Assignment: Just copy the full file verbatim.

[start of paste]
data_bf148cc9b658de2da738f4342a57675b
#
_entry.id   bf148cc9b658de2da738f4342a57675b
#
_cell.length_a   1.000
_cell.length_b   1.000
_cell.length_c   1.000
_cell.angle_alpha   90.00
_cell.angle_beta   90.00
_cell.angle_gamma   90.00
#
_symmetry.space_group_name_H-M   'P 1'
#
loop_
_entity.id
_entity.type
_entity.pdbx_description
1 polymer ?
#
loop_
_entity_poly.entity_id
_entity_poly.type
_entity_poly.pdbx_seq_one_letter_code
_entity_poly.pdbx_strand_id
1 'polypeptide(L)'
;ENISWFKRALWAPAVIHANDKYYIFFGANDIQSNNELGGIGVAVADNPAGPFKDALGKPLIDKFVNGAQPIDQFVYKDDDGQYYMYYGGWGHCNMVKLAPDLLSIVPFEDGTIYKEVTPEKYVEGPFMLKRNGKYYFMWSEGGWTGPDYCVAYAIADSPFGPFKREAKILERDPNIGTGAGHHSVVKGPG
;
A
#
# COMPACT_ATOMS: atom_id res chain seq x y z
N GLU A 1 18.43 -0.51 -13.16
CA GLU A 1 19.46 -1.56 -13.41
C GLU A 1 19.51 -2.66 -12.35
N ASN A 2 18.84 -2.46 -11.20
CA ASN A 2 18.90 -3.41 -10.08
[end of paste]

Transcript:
data_bf148cc9b658de2da738f4342a57675b
#
_entry.id   bf148cc9b658de2da738f4342a57675b
#
_cell.length_a   1.000
_cell.length_b   1.000
_cell.length_c   1.000
_cell.angle_alpha   90.00
_cell.angle_beta   90.00
_cell.angle_gamma   90.00
#
_symmetry.space_group_name_H-M   'P 1'
#
loop_
_entity.id
_entity.type
_entity.pdbx_description
1 polymer ?
#
loop_
_entity_poly.entity_id
_entity_poly.type
_entity_poly.pdbx_seq_one_letter_code
_entity_poly.pdbx_strand_id
1 'polypeptide(L)'
;ENISWFKRALWAPAVIHANDKYYIFFGANDIQSNNELGGIGVAVADNPAGPFKDALGKPLIDKFVNGAQPIDQFVYKDDDGQYYMYYGGWGHCNMVKLAPDLLSIVPFEDGTIYKEVTPEKYVEGPFMLKRNGKYYFMWSEGGWTGPDYCVAYAIADSPFGPFKREAKILERDPNIGTGAGHHSVVKGPG
;
A
#
# COMPACT_ATOMS: atom_id res chain seq x y z
N GLU A 1 18.43 -0.51 -13.16
CA GLU A 1 19.46 -1.56 -13.41
C GLU A 1 19.51 -2.66 -12.35
N ASN A 2 18.84 -2.46 -11.20
CA ASN A 2 18.90 -3.41 -10.08